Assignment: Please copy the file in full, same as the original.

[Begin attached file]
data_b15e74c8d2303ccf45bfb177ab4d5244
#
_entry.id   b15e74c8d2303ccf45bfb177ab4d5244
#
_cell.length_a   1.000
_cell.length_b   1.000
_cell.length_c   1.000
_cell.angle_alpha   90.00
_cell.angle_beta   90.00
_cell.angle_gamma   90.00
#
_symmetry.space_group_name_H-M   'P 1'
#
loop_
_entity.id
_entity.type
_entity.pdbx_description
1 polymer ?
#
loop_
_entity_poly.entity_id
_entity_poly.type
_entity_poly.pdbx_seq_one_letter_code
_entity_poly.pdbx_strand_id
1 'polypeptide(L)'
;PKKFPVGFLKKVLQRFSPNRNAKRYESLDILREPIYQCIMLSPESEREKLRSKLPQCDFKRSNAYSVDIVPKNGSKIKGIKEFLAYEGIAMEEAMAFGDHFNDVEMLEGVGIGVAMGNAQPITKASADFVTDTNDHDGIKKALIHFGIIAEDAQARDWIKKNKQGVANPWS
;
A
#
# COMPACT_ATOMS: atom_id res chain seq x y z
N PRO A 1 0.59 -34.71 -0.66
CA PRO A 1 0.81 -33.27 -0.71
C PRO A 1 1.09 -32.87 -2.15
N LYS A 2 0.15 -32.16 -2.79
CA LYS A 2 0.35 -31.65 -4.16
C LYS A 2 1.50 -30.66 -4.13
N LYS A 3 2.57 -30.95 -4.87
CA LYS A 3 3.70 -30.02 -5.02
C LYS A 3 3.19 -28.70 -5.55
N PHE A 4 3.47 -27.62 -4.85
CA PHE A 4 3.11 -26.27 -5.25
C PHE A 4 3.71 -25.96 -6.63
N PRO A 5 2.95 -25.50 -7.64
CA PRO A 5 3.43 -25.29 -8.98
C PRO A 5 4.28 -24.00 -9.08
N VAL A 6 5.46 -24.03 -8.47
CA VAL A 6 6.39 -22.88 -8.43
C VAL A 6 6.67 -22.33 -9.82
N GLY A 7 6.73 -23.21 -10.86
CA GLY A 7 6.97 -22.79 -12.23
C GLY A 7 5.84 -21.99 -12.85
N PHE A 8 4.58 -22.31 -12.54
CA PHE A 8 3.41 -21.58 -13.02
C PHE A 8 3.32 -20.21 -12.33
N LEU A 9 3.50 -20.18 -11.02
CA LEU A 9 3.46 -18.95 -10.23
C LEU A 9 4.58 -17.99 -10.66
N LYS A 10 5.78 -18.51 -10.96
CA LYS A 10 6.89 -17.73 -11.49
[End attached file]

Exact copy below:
data_b15e74c8d2303ccf45bfb177ab4d5244
#
_entry.id   b15e74c8d2303ccf45bfb177ab4d5244
#
_cell.length_a   1.000
_cell.length_b   1.000
_cell.length_c   1.000
_cell.angle_alpha   90.00
_cell.angle_beta   90.00
_cell.angle_gamma   90.00
#
_symmetry.space_group_name_H-M   'P 1'
#
loop_
_entity.id
_entity.type
_entity.pdbx_description
1 polymer ?
#
loop_
_entity_poly.entity_id
_entity_poly.type
_entity_poly.pdbx_seq_one_letter_code
_entity_poly.pdbx_strand_id
1 'polypeptide(L)'
;PKKFPVGFLKKVLQRFSPNRNAKRYESLDILREPIYQCIMLSPESEREKLRSKLPQCDFKRSNAYSVDIVPKNGSKIKGIKEFLAYEGIAMEEAMAFGDHFNDVEMLEGVGIGVAMGNAQPITKASADFVTDTNDHDGIKKALIHFGIIAEDAQARDWIKKNKQGVANPWS
;
A
#
# COMPACT_ATOMS: atom_id res chain seq x y z
N PRO A 1 0.59 -34.71 -0.66
CA PRO A 1 0.81 -33.27 -0.71
C PRO A 1 1.09 -32.87 -2.15
N LYS A 2 0.15 -32.16 -2.79
CA LYS A 2 0.35 -31.65 -4.16
C LYS A 2 1.50 -30.66 -4.13
N LYS A 3 2.57 -30.95 -4.87
CA LYS A 3 3.70 -30.02 -5.02
C LYS A 3 3.19 -28.70 -5.55
N PHE A 4 3.47 -27.62 -4.85
CA PHE A 4 3.11 -26.27 -5.25
C PHE A 4 3.71 -25.96 -6.63
N PRO A 5 2.95 -25.50 -7.64
CA PRO A 5 3.43 -25.29 -8.98
C PRO A 5 4.28 -24.00 -9.08
N VAL A 6 5.46 -24.03 -8.47
CA VAL A 6 6.39 -22.88 -8.43
C VAL A 6 6.67 -22.33 -9.82
N GLY A 7 6.73 -23.21 -10.86
CA GLY A 7 6.97 -22.79 -12.23
C GLY A 7 5.84 -21.99 -12.85
N PHE A 8 4.58 -22.31 -12.54
CA PHE A 8 3.41 -21.58 -13.02
C PHE A 8 3.32 -20.21 -12.33
N LEU A 9 3.50 -20.18 -11.02
CA LEU A 9 3.46 -18.95 -10.23
C LEU A 9 4.58 -17.99 -10.66
N LYS A 10 5.78 -18.51 -10.96
CA LYS A 10 6.89 -17.73 -11.49